Beauty is in the Eye of the Bee-Holder

Steaming cup of coffee in hand, you take a moment to walk outside to greet the new day. As you turn to step off the porch, a bumblebee buzzes up past your shoulder and lands on the bright yellow compass plant flower overhead. The crowded bloom nods as the bumblebee lands, jostling into the mix with two more bees already there, all seeking some of that glorious nectar to super-charge their day of flight. To the left, a gold finch darts into the rain garden to drink from dew gathered in cup-plant leaf stems. As a monarch butterfly floats past toward the milkweed below you realize... this is going to be a good day.

This is every summer morning for Leah and Dan Cunningham, a fun couple with a passion for preservation that has transformed their landscape into an everblooming nature refuge. The Cunningham’s newly constructed home is nestled in the neighborhoods of South Minneapolis. The sod lawn they started with was a blank slate for their imaginations. Their goals for a low- maintenance, watershed and wildlife friendly landscape that would allow them a place to relax and connect with nature were inspired by Dan’s childhood in the forests of northern Minnesota and their mutual lifelong fascination with the natural world. After two years of mowing and maintaining a standard sod covered landscape, they were ready for a transition.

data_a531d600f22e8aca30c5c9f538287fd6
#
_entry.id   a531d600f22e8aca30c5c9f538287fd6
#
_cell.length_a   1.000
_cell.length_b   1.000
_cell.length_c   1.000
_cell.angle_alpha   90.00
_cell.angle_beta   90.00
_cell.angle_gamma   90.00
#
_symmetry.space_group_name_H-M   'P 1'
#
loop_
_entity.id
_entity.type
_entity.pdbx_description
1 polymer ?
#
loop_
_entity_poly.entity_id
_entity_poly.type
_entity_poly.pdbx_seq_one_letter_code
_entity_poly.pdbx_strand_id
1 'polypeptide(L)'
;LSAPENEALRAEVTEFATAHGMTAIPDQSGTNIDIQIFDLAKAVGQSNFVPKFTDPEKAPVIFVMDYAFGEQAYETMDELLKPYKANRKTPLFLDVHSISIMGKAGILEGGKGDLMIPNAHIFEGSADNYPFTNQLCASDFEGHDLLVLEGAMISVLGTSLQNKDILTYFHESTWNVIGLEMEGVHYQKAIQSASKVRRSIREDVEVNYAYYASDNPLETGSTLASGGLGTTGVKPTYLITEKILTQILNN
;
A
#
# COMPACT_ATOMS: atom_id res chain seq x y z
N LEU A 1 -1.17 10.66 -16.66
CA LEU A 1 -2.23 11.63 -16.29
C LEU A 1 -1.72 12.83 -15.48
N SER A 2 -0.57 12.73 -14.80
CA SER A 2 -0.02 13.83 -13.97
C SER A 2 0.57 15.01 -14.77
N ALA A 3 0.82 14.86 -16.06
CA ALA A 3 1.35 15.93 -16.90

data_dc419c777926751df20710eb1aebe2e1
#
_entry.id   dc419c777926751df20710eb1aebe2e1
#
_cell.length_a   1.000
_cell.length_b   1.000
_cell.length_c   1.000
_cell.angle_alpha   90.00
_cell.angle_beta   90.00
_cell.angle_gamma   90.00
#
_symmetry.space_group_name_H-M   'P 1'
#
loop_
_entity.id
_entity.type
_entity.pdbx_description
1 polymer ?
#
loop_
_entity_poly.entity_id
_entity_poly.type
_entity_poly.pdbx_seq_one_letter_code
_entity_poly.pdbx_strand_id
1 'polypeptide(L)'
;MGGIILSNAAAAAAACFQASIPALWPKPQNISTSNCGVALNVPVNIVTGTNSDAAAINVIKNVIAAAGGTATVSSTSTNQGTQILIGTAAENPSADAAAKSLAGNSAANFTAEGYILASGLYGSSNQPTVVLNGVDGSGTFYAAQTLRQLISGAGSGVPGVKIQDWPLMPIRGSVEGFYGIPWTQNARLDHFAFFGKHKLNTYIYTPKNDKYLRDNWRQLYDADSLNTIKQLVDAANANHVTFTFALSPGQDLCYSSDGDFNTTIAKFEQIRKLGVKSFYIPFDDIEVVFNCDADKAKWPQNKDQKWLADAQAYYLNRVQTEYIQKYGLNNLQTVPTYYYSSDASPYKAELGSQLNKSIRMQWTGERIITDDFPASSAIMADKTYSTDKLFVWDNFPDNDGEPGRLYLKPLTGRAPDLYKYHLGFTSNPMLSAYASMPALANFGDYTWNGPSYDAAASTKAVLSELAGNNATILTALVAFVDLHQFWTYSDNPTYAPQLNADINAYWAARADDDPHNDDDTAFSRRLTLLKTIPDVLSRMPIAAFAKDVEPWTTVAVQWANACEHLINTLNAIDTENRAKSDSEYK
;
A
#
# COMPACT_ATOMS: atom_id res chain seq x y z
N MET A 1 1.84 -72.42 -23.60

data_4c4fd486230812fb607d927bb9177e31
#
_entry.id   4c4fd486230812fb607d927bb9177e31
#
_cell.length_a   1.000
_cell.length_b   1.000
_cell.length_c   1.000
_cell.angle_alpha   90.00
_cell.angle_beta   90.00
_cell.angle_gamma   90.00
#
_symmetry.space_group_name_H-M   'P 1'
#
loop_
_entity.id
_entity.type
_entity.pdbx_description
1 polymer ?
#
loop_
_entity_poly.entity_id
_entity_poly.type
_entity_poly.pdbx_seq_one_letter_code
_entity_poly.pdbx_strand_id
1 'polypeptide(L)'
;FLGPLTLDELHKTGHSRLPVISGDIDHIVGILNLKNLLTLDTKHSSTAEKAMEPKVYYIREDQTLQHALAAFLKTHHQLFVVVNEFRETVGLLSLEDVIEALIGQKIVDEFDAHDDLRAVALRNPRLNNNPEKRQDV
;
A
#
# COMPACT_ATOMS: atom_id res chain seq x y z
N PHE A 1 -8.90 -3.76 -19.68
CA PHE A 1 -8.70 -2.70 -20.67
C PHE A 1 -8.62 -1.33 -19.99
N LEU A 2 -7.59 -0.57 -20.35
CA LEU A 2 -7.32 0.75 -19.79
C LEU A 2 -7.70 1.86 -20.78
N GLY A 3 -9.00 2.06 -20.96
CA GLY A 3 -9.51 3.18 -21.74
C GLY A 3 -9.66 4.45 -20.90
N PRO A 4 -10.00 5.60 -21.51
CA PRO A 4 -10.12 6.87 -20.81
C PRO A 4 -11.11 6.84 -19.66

This is Leah and Dan Cunningham’s landscaping story about bringing their yard back to nature. Minnehaha Falls President Russ Henry interviewed Dan and Leah and wrote the story. We’re sharing it with you in seven chapters, within seven blog posts.

Chapter 1: The Dream

Starting out on a city block, already filled with front yard gardens, Dan and Leah knew they could garden as much of the landscape as they wanted and still blend with the neighborhood. One young neighbor even offered a no cost review of their standard grass lawn. Leah recalls: “When first moved in when it was all just sod out there and a family walked by with little kids. One of the little kids said, “My mom says you poison this” and she was right ya know, we had all sod, and it wasn’t the best option. And the mom was embarrassed, but I was like “no that’s a good point”. She’s not wrong, we were putting in fertilizer that runs off into the creek and we shouldn’t have been doing that.”

Wanting to make better decisions for the watershed, wildlife, and neighborhood they enlisted the help of a local landscape contractor who specializes in pollinator friendly landscaping to begin the design process. After a couple meetings with the contractor, they were ready to break ground. Incorporating rain gardens, bee lawns, an aspen grove, stone and paver walkways, and a full front and side- yard meadow; the new landscape design included everything they had been dreaming of.